Whoever you are—I have always depended on the kindness of strangers.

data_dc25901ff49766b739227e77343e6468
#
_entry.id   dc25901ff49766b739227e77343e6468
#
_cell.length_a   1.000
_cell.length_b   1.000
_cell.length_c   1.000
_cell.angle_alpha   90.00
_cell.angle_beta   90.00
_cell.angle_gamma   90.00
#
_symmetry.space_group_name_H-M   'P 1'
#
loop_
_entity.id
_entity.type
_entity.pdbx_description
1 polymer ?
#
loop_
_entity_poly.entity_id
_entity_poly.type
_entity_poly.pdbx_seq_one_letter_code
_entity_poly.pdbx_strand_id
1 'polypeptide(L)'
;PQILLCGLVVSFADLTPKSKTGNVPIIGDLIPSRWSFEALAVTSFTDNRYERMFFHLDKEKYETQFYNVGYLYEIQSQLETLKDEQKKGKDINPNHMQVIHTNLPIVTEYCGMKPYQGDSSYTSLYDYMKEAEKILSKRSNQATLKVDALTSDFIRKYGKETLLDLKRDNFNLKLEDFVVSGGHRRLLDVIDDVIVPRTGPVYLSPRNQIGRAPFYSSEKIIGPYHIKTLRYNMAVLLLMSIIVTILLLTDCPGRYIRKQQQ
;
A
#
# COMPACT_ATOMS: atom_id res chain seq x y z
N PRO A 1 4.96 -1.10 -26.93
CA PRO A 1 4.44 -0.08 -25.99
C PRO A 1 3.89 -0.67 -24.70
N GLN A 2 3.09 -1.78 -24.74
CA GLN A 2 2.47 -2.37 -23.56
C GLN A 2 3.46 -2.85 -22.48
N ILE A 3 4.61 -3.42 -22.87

These words, which Blanche speaks to the doctor in Scene Eleven, form Blanche’s final statement in the play. She perceives the doctor as the gentleman rescuer for whom she has been waiting since arriving in New Orleans. Blanche’s final comment is ironic for two reasons. First, the doctor is not the chivalric Shep Huntleigh type of gentleman Blanche thinks he is. Second, Blanche’s dependence “on the kindness of strangers” rather than on herself is the reason why she has not fared well in life. In truth, strangers have been kind only in exchange for sex. Otherwise, strangers like Stanley, Mitch, and the people of Laurel have denied Blanche the sympathy she deserves. Blanche’s final remark indicates her total detachment from reality and her decision to see life only as she wishes to perceive it.